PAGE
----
DTN Midday Livestock Comments 09/27 11:54
Limit Gains in Hog Futures Follow Friday's Report
Lean hog futures have become the clear winner following Friday's bullish
Hogs and Pigs report. With overall hog inventory levels coming in well below
market expectations, December and February futures are trading limit higher at
midday Monday. Cattle futures are under pressure as feeder cattle placement
numbers were not friendly to the market.
By Rick Kment, Contributing Analyst
Trade Monday morning has been full of post-report market adjustments. The
Cattle on Feed report posted bearish news with larger-than-expected cattle on
feed numbers and feeder cattle placed in feedlots during the month of August.
Lean hog futures are showing significant support as tighter-than-expected
inventory levels are driving buyers back into all nearby and deferred contract
months. December and February futures are trading $4.75 per cwt higher at
midday, which is the daily trading limit. December corn is up 10 3/4 cents per
bushel and December soybean meal is up $3.00 per ton. The Dow Jones Industrial
Average is up 141 points with Nasdaq down 109 points.
Trade is limited in nearby live cattle futures Monday morning. Although the
underlying tone of the market remains weak following Friday's Cattle on Feed
report, most of the activity has been centered in deferred live cattle markets
and feeder cattle trade, leaving nearby futures with just light to moderate
losses at midday. Larger-than-expected on feed numbers are negative for the
entire industry, but traders are more focused on increased placement levels,
which will most impact market-ready cattle numbers in the second and third
quarters of 2022. This has April through August 2022 contracts posting the most
aggressive losses of 55 to 75 cents per cwt. It is uncertain just how much
additional weakness will be pushed through the live cattle complex as a portion
of the pressure is expected to have already been factored into price levels
over the last six weeks. Cash cattle markets remain very quiet Monday morning.
This lack of activity is not surprising as feeders and packers are assessing
the current market situation and likely will not show much interest until
midweek or later. There will be increased focus on the weighted average prices
released later Monday morning for last week's trade volume and price direction.
Given the softness in futures trade and lack of support from last week's Cattle
on Feed report, cash cattle markets could remain lackluster at best, with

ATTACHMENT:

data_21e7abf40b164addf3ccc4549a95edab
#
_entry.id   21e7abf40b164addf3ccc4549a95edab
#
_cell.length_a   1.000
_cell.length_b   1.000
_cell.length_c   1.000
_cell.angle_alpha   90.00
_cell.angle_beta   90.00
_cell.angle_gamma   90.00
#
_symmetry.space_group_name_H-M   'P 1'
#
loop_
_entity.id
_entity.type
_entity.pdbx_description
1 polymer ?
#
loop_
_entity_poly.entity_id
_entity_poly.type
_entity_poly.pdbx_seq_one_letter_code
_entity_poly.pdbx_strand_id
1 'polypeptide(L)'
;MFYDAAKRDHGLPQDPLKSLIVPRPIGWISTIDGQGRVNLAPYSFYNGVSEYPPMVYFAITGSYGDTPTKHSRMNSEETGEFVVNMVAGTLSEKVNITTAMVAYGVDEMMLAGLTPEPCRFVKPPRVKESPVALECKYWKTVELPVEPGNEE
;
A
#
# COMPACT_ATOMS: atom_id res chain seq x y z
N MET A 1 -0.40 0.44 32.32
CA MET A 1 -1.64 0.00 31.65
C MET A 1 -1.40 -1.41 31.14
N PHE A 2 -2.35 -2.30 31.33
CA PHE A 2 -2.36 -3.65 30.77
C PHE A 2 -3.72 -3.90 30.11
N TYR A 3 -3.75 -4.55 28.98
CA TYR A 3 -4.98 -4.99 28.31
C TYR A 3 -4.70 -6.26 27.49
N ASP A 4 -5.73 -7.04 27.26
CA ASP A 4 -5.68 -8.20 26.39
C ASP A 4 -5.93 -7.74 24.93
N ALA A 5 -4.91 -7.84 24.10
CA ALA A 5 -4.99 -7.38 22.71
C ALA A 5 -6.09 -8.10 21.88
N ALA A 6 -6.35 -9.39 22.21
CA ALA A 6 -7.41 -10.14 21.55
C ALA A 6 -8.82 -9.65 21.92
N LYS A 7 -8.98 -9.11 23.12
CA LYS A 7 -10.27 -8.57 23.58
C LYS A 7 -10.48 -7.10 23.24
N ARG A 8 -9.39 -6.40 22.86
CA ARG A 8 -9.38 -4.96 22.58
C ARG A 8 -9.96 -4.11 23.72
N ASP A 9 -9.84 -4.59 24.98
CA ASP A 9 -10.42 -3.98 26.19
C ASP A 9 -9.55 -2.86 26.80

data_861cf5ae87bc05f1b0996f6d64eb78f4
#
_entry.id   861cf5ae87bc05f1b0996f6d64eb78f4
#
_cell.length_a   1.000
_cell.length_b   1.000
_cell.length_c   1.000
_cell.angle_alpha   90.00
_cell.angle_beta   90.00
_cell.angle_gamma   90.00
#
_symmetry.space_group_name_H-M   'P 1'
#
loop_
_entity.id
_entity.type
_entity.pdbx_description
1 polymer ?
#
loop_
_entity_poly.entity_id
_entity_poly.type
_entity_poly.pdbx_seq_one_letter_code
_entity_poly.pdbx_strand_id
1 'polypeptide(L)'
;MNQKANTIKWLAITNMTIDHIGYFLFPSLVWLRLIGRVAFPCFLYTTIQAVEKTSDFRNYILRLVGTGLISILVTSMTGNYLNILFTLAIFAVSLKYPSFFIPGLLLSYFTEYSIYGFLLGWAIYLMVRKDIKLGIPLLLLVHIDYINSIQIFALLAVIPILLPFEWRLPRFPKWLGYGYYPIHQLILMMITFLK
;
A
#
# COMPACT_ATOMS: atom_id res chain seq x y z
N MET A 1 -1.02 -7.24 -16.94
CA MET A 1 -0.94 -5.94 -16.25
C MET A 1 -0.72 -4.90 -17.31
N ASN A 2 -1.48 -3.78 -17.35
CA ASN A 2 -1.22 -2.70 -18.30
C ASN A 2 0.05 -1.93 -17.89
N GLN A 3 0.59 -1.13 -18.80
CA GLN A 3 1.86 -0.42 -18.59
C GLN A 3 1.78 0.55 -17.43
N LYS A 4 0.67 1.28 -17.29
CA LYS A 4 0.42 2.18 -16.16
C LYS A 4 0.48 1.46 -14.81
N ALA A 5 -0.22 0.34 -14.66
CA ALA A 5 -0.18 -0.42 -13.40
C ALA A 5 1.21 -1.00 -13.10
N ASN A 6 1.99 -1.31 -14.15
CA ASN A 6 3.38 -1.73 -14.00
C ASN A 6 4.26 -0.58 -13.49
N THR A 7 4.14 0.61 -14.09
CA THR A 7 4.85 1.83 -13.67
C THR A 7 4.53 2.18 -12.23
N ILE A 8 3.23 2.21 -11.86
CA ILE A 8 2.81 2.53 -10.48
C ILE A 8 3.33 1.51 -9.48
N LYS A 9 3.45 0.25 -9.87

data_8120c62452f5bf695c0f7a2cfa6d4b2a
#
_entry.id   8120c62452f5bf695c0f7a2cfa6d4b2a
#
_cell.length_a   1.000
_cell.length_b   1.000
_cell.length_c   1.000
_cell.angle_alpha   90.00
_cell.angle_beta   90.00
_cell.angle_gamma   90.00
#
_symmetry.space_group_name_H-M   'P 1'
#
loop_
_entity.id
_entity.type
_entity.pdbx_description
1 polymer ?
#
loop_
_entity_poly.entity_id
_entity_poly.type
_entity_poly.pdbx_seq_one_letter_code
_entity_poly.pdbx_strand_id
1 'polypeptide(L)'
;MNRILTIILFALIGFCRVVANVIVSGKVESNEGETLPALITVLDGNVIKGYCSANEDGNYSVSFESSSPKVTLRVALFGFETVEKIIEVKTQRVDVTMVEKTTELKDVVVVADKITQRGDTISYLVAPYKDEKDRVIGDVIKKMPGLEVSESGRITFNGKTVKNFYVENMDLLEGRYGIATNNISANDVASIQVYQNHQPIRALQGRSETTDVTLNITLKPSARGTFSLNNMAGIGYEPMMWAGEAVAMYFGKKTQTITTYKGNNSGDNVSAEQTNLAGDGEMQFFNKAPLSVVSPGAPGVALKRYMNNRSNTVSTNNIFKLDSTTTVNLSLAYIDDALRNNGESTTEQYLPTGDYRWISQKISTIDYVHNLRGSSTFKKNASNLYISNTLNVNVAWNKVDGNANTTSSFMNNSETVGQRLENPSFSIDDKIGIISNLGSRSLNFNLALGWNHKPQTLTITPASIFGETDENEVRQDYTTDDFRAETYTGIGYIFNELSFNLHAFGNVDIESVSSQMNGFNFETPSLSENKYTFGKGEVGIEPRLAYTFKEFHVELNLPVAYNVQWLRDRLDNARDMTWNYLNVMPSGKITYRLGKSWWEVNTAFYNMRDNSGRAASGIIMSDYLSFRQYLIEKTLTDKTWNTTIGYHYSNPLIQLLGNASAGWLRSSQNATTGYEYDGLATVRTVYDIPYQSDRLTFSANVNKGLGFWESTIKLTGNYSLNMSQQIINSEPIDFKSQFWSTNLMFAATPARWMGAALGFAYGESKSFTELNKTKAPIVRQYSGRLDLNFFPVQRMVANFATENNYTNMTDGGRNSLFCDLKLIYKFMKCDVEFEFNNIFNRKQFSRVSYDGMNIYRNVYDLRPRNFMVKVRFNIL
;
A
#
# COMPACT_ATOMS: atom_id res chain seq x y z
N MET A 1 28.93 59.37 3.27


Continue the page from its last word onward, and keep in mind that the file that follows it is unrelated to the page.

potential further price erosion by the end of the week. Monday morning's boxed
beef prices are mixed in light trade, with choice cuts $0.76 lower at $302.56
and selects up $0.52 at $275.05 on a total count of 44 loads. Dow Jones
estimated Friday's cattle slaughter at 120,000, steady with a week ago -- 5,000
more than year ago levels.
Feeder cattle futures have not taken kindly to the larger-than-expected
increase in feeder cattle placements during August seen in Friday's Cattle on
Feed report. Not only did feeder cattle placements come in well above analyst
estimates, but placements were 2% ahead of the already large placement last
year. Feeder cattle placements during August were the largest August placement
since the series began and the largest monthly placement since last November.
Placements are expected to follow seasonal patterns with increased movement to
feed yards through the next few months. But the larger amount in feed yards
will likely keep prices under pressure over the next few weeks. This will also
lead to more market-ready cattle during early spring, which could limit overall
widespread support in futures and cash markets late winter. September futures
are essentially dead in the water Monday morning as traders are just waiting
for these contracts to expire. But October through January futures are trading
$2 to $2.50 per cwt lower at midday with no indication that any buyer support
will develop in the near future. Double-digit gains in corn trade are also
adding to the market pressure, quickly increasing overall production costs to
any feeder cattle purchased. The CME Feeder Index was priced at $154.04 for
Lean hog futures have moved sharply higher Monday morning with December and
February contracts locked in limit gains of $4.75 per cwt following
much-tighter-than-expected inventory levels in Friday's Hogs and Pigs report.
With total hog inventory levels at 75.3 million head, total hog numbers have
fallen 3.1 million head from year ago levels. This pullback in production
levels is much more aggressive than the market was expecting, creating price
rallies Monday morning. Although a portion of the bullishness has already been
factored into the market over the last week, the report still took nearly
everyone off guard, and resulted in aggressive triple-digit gains in all
contract months. December and February futures are the contracts where the
tight supplies will be most evident, leading traders to push prices to daily
limits within the first two hours of trade. If either one of these contracts
closes locked in limit gains Monday, this will allow for the entire complex to
trade with expanded trade limits of $7 per cwt Tuesday. This could create
further volatility in the market, which is currently being driven by emotion.
Cutouts are up $5.59 at $116.36 Monday morning on 154.95 loads. Negotiated hog
prices are $0.80 lower at $76.13 per cwt on 4,145 head. The swine/pork market
formula price is listed at $92.23 per cwt. Dow Jones estimated Monday's hog
slaughter at 475,000 -- steady with a week ago and 15,000 less than year ago
levels. The CME Lean Hog Index is estimated at $91.47 for Sept. 23.
Rick Kment can be reached firstname.lastname@example.org
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